Friday, June 27, 2008

A visit to Cambridge - first part

We had to be in there for 9.30a.m. - the start of Paul's examination marking meeting. We made it, via the M6 and A14 by 9.15a.m. and as Paul, briefcase in hand, headed into the Gonville Hotel I set off down Regent Street to begin my day out in Cambridge. I'd only got as far as Mandela House, the Cambridge Council Offices, and was thinking that was apt as I'd just heard on the car radio that it was his 90th birthday, when I was stopped and asked the way to Prince George Street. It is a standing joke with family and friends that no matter where we go, I am always the one people seem to stop and ask for directions, anyway, as we were on Regent Street I suspect it couldn't have been far away but I'm afraid I couldn't help. We had visited Cambridge quite a few times when we lived on that side of the country but I only had in my head the layout of the centre around the shops and colleges. I was there as a visitor, a tourist perhaps so I wanted to see the famous bicycles.....

These ones were chained to the railings of St Mary the Great church, I popped back in here later in the day to sit in the cool, calm and rest my tired feet. I also wanted to see punts on the river Cam.....

and students in their gowns. The little group below were marching along to have their photos taken outside Kings College.

I wanted to see bridges like the mathematical bridge at Queen's College....

and to walk along the backs and photograph King's College Chapel.

The early newness of the day was fast disappearing; people were now out and about and the place was beginning to buzz so I found my self wandering up quiet back streets always aware of cycles hurtling around corners to my next destination.

The combination of books and coffee has too strong a draw and I'm afraid I couldn't resist, it was time for a break, a coffee, croissant and newspaper were calling. A reflective sit down where I could plan the next part of my day.

I wanted to re-visit the Fitzwilliam Museum but first I wanted to visit one of the colleges. Many of them were closed to visitors but I did manage to find two, Gonville and Caius and Trinity, that I could wander around but I think I'll put those in another post because there is so much to say about them.

My last visit was to the Fitzwilliam Museum. I went straight to look at the porcelain and china displays and then up to the top floor to see the wonderful paintings. Since my last visit a new courtyard with cafe and shop has been added. I sat a while gazing at the works of art and resting my tired legs before setting off back to the Gonville Hotel; I was nearly at my destination when - you've guessed - a young man stopped me to ask where the bus station was - this time I could help. We set off for our next destination of Peterborough to visit a friend in hospital but again that is another story for another post.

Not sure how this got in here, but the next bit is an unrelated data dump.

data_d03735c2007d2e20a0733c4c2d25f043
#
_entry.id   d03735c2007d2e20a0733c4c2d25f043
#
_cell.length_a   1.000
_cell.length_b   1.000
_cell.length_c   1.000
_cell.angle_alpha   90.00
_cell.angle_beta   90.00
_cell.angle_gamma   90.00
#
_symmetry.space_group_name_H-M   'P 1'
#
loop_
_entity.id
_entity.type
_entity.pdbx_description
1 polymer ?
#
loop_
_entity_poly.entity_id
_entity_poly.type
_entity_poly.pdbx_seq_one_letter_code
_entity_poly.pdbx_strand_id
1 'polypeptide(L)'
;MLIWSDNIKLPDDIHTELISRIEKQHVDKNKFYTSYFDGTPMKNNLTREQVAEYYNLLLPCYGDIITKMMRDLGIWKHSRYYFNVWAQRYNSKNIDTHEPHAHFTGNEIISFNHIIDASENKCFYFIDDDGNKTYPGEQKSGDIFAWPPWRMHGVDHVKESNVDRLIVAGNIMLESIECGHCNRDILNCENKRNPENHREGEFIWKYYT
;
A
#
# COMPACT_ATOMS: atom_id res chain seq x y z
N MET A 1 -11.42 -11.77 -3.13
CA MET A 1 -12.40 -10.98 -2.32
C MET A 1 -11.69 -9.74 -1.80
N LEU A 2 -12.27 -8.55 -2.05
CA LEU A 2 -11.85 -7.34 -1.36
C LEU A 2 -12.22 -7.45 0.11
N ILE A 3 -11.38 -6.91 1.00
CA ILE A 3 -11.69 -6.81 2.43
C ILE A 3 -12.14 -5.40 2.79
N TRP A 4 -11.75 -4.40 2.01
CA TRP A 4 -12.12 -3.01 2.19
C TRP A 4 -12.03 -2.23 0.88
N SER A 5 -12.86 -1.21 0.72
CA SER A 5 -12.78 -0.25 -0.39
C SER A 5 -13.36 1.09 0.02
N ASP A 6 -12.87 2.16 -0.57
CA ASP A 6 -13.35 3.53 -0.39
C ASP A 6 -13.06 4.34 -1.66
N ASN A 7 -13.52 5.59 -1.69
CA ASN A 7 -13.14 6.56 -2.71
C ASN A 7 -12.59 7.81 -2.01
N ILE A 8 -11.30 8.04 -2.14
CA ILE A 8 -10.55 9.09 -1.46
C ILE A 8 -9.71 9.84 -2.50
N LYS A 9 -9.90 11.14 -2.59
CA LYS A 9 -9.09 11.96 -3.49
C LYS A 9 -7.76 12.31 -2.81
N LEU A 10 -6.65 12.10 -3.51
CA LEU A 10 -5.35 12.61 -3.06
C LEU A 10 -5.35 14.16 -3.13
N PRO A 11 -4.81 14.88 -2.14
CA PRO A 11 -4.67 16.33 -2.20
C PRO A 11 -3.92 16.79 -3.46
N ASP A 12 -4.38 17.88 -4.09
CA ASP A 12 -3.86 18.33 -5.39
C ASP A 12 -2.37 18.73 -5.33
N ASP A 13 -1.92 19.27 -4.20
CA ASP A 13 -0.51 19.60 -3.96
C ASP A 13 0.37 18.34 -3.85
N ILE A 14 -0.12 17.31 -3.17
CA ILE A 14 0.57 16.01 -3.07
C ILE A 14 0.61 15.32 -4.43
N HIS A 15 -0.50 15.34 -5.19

1. Oh Rosie I do miss Cambridge, I would give the earth to go and spend a morning in Heffers, having lunch in Barouche, walking along the Backs. I love the huge horse chestnut tree by the side of Kings, one fo the biggest trees I have ever seen.
    I am so glad you had a lovely day. I was looking at the book list, I have hardly read any of those, but am into historical mysteries, Suzannah Gregory is one of my favourites and she uses Cambridge as her setting. Oh btw, try reading the Da Vinci code, much, much better that that crappy film. Hope everything is ok with you, you will read that the Bruptcy happened, but its not as bad as we thought it would be.
    Rosie x

  2. Oh, Rosie I bet you do miss Cambridge! It's a wonderful place. I loved being there and the day just flew by. Maybe I'll try to read the Da Vinci Code - I do like a good mystery. Sorry to hear about the Bruptcy - in some ways you must be relieved to have it all sorted now. Take care.

  3. Such lovely places. Is it just me but all the pics I see on blogs of various places in England the streets etc...are so clean and no clutter! Just lovely.